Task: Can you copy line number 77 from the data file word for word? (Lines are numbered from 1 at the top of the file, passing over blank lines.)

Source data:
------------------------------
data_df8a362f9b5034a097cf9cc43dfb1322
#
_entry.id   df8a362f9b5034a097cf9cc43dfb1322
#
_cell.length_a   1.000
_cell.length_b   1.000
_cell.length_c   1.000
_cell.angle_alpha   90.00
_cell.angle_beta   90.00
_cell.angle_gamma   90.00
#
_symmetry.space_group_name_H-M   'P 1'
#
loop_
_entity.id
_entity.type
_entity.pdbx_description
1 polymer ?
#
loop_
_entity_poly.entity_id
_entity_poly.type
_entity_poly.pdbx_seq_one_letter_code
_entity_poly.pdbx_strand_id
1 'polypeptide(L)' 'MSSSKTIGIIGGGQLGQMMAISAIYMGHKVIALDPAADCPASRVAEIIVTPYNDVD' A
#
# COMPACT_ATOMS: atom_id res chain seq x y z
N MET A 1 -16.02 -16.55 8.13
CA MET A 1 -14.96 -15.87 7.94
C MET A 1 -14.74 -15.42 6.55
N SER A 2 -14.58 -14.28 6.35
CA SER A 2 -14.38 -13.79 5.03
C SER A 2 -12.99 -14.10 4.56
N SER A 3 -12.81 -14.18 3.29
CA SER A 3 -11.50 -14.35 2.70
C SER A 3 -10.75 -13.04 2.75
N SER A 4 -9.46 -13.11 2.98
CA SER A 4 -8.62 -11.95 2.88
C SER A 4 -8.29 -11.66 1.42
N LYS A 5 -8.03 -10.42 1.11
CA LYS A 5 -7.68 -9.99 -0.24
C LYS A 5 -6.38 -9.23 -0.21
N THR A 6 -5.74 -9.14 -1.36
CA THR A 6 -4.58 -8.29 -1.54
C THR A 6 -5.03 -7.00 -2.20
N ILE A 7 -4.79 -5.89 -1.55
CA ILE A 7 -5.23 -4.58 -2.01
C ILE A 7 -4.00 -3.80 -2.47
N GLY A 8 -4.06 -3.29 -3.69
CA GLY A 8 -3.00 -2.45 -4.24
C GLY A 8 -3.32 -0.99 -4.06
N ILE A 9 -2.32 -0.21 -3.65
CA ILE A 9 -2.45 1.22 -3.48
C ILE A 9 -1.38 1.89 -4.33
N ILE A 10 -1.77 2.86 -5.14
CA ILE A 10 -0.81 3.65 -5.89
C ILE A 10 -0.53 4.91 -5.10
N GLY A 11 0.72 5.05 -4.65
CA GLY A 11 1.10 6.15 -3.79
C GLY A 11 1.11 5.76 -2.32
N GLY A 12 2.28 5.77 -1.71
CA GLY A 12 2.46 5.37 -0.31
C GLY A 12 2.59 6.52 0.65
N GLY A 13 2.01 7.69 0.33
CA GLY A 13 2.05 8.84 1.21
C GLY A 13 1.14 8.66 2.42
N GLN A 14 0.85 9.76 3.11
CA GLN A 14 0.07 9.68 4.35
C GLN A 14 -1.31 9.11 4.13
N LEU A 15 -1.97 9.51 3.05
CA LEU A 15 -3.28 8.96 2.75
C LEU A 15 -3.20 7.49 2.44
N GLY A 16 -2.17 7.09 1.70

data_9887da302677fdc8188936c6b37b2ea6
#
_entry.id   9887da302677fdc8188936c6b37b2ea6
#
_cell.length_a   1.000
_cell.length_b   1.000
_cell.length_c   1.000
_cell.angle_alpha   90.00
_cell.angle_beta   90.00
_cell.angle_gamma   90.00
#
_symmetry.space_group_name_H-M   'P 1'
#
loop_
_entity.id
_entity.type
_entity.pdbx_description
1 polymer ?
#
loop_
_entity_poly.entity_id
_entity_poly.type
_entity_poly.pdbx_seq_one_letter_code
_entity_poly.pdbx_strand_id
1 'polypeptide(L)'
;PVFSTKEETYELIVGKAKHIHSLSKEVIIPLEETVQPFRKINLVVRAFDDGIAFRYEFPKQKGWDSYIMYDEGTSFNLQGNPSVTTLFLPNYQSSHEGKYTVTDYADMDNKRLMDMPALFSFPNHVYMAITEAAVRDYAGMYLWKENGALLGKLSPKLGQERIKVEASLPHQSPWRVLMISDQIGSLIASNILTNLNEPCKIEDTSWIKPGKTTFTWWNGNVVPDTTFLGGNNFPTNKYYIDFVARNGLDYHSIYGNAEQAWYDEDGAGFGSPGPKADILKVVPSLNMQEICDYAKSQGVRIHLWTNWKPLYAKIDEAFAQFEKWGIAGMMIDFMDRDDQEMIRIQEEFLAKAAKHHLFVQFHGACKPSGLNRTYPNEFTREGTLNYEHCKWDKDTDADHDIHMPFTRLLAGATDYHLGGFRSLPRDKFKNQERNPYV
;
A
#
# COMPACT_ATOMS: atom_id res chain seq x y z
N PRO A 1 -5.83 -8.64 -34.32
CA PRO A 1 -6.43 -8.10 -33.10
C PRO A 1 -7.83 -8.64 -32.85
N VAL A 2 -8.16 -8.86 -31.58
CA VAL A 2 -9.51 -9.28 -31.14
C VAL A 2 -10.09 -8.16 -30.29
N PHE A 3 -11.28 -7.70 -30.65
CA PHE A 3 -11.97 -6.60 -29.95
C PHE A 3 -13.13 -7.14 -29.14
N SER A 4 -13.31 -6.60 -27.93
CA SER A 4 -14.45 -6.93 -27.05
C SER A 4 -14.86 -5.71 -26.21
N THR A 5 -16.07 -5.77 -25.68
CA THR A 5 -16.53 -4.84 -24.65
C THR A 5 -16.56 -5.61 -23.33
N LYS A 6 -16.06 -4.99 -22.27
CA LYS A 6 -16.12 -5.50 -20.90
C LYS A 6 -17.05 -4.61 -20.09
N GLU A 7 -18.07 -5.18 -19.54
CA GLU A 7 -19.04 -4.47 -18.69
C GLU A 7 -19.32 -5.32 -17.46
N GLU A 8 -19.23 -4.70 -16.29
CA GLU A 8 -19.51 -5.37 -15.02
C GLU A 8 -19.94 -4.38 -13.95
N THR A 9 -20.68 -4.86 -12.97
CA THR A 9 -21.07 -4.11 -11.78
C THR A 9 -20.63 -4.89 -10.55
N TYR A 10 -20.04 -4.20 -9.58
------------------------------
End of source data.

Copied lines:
#